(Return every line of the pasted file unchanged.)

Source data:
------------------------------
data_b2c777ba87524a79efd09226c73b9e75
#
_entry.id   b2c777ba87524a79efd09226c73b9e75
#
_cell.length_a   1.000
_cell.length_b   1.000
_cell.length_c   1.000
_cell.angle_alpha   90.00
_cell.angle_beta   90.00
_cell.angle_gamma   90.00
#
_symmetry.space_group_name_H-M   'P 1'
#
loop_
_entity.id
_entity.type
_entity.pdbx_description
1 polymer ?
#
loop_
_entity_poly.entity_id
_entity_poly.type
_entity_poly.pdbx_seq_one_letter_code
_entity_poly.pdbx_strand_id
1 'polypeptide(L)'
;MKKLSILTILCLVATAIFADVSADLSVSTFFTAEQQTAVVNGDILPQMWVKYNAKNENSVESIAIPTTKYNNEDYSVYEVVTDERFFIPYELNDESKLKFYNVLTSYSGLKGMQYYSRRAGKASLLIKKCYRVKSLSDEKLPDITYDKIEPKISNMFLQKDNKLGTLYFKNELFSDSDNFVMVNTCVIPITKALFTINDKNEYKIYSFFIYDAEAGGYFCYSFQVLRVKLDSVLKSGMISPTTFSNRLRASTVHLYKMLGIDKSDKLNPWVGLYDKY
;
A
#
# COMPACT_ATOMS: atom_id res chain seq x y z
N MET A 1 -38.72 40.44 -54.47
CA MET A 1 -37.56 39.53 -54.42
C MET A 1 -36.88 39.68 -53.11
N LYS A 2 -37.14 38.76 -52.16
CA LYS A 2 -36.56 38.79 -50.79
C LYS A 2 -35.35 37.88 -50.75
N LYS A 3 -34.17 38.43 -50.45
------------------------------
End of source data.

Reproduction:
data_b2c777ba87524a79efd09226c73b9e75
#
_entry.id   b2c777ba87524a79efd09226c73b9e75
#
_cell.length_a   1.000
_cell.length_b   1.000
_cell.length_c   1.000
_cell.angle_alpha   90.00
_cell.angle_beta   90.00
_cell.angle_gamma   90.00
#
_symmetry.space_group_name_H-M   'P 1'
#
loop_
_entity.id
_entity.type
_entity.pdbx_description
1 polymer ?
#
loop_
_entity_poly.entity_id
_entity_poly.type
_entity_poly.pdbx_seq_one_letter_code
_entity_poly.pdbx_strand_id
1 'polypeptide(L)'
;MKKLSILTILCLVATAIFADVSADLSVSTFFTAEQQTAVVNGDILPQMWVKYNAKNENSVESIAIPTTKYNNEDYSVYEVVTDERFFIPYELNDESKLKFYNVLTSYSGLKGMQYYSRRAGKASLLIKKCYRVKSLSDEKLPDITYDKIEPKISNMFLQKDNKLGTLYFKNELFSDSDNFVMVNTCVIPITKALFTINDKNEYKIYSFFIYDAEAGGYFCYSFQVLRVKLDSVLKSGMISPTTFSNRLRASTVHLYKMLGIDKSDKLNPWVGLYDKY
;
A
#
# COMPACT_ATOMS: atom_id res chain seq x y z
N MET A 1 -38.72 40.44 -54.47
CA MET A 1 -37.56 39.53 -54.42
C MET A 1 -36.88 39.68 -53.11
N LYS A 2 -37.14 38.76 -52.16
CA LYS A 2 -36.56 38.79 -50.79
C LYS A 2 -35.35 37.88 -50.75
N LYS A 3 -34.17 38.43 -50.45